June 15, 2018
Good evening, everyone. It's a privilege to be here looking at the best-dressed crowd this ballpark will see all season: starting with our graduates, their supportive families and friends, the faculty who taught them, and the Drexel trustees who have been so committed to maintaining and expanding the unique Drexel experience.
So, other than welcoming and congratulating each of you, I'd just like to ask one question. It is directed to our graduates, but I think it will have meaning for all who are here. And that question is: What would you attempt to do if you could not fail?
What would you attempt to do if you could not fail? That is not a trick question; far from it. It is a question I've been asking myself periodically, ever since I came across it maybe 25 years ago. Robert Frost posed a slightly different version when he wrote, "How many things would you attempt if you could not fail?"
Either way you frame the question, the message is the same: The greatest enemy of success may be the underlying fear of failure. That fear keeps people and whole societies from reaching their true potential. Because the biggest and best ideas often carry the biggest risk of failure.
Of course, there's no such thing as a guarantee that your biggest and best ideas will succeed. And even the brightest people may not push themselves to the limit of their true capacity.
But for our graduates tonight, I am optimistic. Because you have been prepared for success and risk by the rigorous education and profound work experiences that you have had at Drexel.
Right now, I'm looking out at future leaders in fields as varied as ... public health ... the humanities and applied arts ... nursing and health professions … social sciences computing engineering ... physical and biological sciences ... environmental sciences ... media arts and design, education, business, so many more.
Your education and your accomplishments put you squarely in the category of America's educated elite. Don't be uncomfortable with that designation. An educated elite is a powerful force for good, when its members apply their talents to improve the larger society.
When they feel a commitment to what New York Times columnist David Brooks recently described as: "A civic consciousness, a sense that we live life embedded in community and nation, that we owe a debt to community and nation, and the essence of the admirable life is community before self."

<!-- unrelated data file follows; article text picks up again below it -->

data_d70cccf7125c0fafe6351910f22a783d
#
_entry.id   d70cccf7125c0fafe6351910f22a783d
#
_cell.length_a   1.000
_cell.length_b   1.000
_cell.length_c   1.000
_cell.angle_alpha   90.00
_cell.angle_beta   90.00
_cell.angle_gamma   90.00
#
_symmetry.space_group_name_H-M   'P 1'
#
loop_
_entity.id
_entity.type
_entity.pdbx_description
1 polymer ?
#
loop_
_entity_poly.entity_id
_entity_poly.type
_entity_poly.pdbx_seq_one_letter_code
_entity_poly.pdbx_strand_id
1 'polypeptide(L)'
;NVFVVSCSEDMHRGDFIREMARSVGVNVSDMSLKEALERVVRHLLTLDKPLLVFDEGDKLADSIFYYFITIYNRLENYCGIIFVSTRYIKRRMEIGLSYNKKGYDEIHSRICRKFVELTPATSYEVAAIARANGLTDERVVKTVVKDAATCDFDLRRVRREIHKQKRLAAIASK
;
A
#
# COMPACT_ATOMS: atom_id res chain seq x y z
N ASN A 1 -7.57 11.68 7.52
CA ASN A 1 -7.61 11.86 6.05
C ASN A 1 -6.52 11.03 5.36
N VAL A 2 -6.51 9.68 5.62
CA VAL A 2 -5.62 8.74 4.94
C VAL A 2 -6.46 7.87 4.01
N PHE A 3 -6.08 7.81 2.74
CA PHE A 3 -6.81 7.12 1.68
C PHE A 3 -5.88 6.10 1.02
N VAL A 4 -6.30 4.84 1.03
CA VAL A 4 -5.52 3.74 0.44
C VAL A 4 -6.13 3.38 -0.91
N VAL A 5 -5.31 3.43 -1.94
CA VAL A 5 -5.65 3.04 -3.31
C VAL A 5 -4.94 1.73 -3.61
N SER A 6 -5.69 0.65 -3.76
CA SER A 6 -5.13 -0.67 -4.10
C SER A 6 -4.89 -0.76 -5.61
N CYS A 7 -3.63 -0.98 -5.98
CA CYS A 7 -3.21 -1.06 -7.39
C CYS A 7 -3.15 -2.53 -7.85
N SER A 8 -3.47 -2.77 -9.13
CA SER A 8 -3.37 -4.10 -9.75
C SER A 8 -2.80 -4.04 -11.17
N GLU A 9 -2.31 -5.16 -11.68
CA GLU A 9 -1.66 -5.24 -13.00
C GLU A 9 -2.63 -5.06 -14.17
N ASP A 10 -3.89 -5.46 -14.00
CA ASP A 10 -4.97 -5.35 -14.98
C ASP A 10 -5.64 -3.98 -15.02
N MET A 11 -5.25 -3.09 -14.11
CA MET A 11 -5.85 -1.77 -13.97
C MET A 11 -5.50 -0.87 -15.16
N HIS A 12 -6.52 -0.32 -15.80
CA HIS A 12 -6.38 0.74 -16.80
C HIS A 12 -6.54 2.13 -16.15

“The essence of the admirable life is community before self."
I think Drexel graduates feel that commitment. And your options for leadership in civic engagement are virtually unlimited: They could come through volunteer organizations, philanthropy, and even electoral politics.
Wherever your path in life takes you, don't ever compromise your best efforts. I assure you that good things happen when we stare down our fears and go after life’s abundant opportunities as if failure was not an option.
That kind of courage and creativity is personified by our Commencement speaker — M. Night Shyamalan. He succeeded as a director, producer, screenwriter and actor in the world of movies and TV — where anyone with an Internet connection is a critic. Moviegoers know Mr. Shyamalan as a Hollywood legend. But we also know him as a proud son of the Philadelphia region who has never forgotten his roots, and has given back time, and time, and time again. We're so honored that he's with us on this special night.
And this seems like the right night to remind our graduates that the world — and especially our nation — needs the best efforts you can offer. Our society needs to be rescued from an epidemic of factionalism that is draining civility from civil discourse and allowing chronic inequalities to grow and to fester. Solutions are not easy, but they are within your grasp.
So, I would just urge you to keep narrowing the distance between what you do ... and what you are capable of doing. And as you do that, pause from time to time and ask yourself that question: What would I attempt to do if I knew I could not fail? I hope you will be inspired to action by your own answers to that question.
Graduates, the entire Drexel community is so incredibly proud of you, and we are confident, and we are joyful to place the future into your hands.